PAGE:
Your Choice – Foolishness or Godliness

The Greek text of 1 Timothy 4.7 reads: “Avoid profane and old wives tales. But train yourselves in godliness.”

The New Revised Standard Version is kinder to older women and translates the passage, “Have nothing to do with profane and foolish tales. Train yourself in godliness.”

Old women, who spent their days in a shop with other women weaving cloth, are not the only people who gossip and spread common, worldly ideas.

If you engage in social media of any time, you will be well acquainted with worthless information.

Scroll through Facebook, Twitter, or Instagram and your mind will be filled with profane and foolish ideas. Engage in gossip or coarse jokes at work and you will spread emptiness or worse.

The Alternative

Instead of participating in destructive and worthless talk, we should train ourselves in godliness.

Paul counseled Timothy: “Train yourself in godliness, for, while physical training is of some value, godliness is valuable in every way, holding promise for both the present life and the life to come” (1 Timothy 4.7b-8).

Rudy Ross has a rowing machine at his home. Every day for six days a week, he spends a specific number of minutes rowing. I work out at the gym seven days a week. Both of us are trying to keep our old bodies in shape.

There is value in physical training, but there is greater value in training for godliness. Everything we do that helps us live a Jesus-kind-of-life is what is meant by “training for godliness.”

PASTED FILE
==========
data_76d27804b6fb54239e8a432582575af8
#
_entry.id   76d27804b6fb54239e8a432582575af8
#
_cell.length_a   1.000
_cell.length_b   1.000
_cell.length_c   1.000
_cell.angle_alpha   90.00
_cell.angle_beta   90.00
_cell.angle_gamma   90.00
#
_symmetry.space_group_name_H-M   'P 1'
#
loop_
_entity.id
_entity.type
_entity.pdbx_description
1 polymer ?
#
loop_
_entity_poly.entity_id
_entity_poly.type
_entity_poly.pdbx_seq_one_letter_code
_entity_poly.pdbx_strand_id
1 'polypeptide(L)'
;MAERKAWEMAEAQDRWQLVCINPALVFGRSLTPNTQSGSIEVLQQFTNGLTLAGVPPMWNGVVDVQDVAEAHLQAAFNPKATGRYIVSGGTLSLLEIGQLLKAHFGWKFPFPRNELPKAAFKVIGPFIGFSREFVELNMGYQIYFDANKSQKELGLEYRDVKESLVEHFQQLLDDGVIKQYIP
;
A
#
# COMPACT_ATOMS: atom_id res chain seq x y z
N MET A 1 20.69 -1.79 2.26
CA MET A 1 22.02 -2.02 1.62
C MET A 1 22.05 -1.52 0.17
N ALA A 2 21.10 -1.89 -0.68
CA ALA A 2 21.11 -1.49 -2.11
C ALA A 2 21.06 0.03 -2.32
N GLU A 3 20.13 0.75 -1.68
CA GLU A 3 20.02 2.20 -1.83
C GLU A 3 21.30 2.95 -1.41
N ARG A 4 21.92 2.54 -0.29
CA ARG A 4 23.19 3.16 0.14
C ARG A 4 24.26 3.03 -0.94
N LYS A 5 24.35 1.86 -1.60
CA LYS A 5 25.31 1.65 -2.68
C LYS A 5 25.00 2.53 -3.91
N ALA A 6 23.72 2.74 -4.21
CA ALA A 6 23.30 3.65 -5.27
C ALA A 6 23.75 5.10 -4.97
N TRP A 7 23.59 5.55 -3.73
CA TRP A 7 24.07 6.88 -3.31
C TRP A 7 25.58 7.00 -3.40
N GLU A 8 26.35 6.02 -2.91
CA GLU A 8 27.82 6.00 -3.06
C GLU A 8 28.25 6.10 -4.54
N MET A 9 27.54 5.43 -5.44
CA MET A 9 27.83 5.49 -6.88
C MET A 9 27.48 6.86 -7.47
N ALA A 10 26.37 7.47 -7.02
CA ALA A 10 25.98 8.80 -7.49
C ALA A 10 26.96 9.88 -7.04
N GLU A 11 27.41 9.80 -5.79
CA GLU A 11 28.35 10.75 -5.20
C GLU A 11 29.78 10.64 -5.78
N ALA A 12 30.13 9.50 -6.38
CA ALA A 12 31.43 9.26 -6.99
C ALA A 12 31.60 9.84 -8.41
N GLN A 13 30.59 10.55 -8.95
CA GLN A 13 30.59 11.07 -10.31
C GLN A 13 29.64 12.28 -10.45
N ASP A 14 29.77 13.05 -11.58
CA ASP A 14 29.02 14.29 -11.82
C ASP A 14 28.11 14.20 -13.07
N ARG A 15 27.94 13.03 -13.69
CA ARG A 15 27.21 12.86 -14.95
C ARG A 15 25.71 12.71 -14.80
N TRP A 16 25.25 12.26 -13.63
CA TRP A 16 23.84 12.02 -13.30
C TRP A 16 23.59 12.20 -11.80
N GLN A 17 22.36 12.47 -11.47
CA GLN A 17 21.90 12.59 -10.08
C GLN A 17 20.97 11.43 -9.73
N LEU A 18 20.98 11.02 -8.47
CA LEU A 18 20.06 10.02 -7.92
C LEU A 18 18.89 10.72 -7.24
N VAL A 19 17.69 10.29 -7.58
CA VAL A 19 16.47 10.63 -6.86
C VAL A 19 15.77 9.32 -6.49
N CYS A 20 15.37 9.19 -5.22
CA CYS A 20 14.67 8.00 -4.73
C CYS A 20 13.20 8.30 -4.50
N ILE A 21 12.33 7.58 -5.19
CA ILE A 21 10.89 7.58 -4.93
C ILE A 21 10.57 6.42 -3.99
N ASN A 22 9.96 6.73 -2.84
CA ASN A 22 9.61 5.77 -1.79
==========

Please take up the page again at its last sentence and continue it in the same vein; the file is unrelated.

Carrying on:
Dallas Willard and VIM

Dallas Willard writes about the difference between “training” and “trying.”

For years, I wanted to bench press 315 pounds, but never got beyond 250. All of the “trying” in the world didn’t make the 315-pound goal achievable.

When I was 55, I worked with a trainer for four months. He showed me techniques and pushed my endurance beyond previous efforts. At the end of four months, I reached the goal of a 315-pound bench press.

Where trying didn’t accomplish the goal, the training made the difference.

If we desire to live a Jesus-kind-of-life, it takes more than trying; we need to train for it. Willard uses the acrostic VIM to help us remember the training process.

V – Vision – We must have a vision of what it living a Jesus-kind-of-life looks like.

The best way to gain this vision is a regular training regimen of reading the Gospels.

I recommend reading a chapter or a portion of a chapter of one of the Gospels each day. If you talk to Jesus about what you read, it will deepen your insights into his life.

I – Intention – We may learn about Jesus’ actions and attitudes, but if we don’t intend to follow his leadership, we won’t live like him.

Isaiah highlights the role of intentionality.

If you are willing and obedient,
you shall eat the good of the land. (Isaiah 1.19)

Willingness speaks to having the intention to be obedient.

Once we get a vision of a Jesus-kind-of-life, we intend and engage our will to follow his example.

M – Means – Like the gym and a trainer were used to strengthen my body, the Bible, prayer, and obedience are the means to living a Jesus-kind-of-life.

Daily reading the Bible and talking to God about what we have read is a foundation for training in godliness.

Doing the “next right thing” as led by the Holy Spirit will develop spiritual muscles that grow us into living a Jesus-kind-of-life.

If you don’t have a regular training regimen for living a Jesus-kind-of-life, please try what I have written today.

YouTube Video

Rudy Ross and I talk about this passage today on YouTube. You can see the video on the Bob Spradling channel.

Please email your prayer request to bsprad49@gmail.com. The Maywood prayer team will pray for you.

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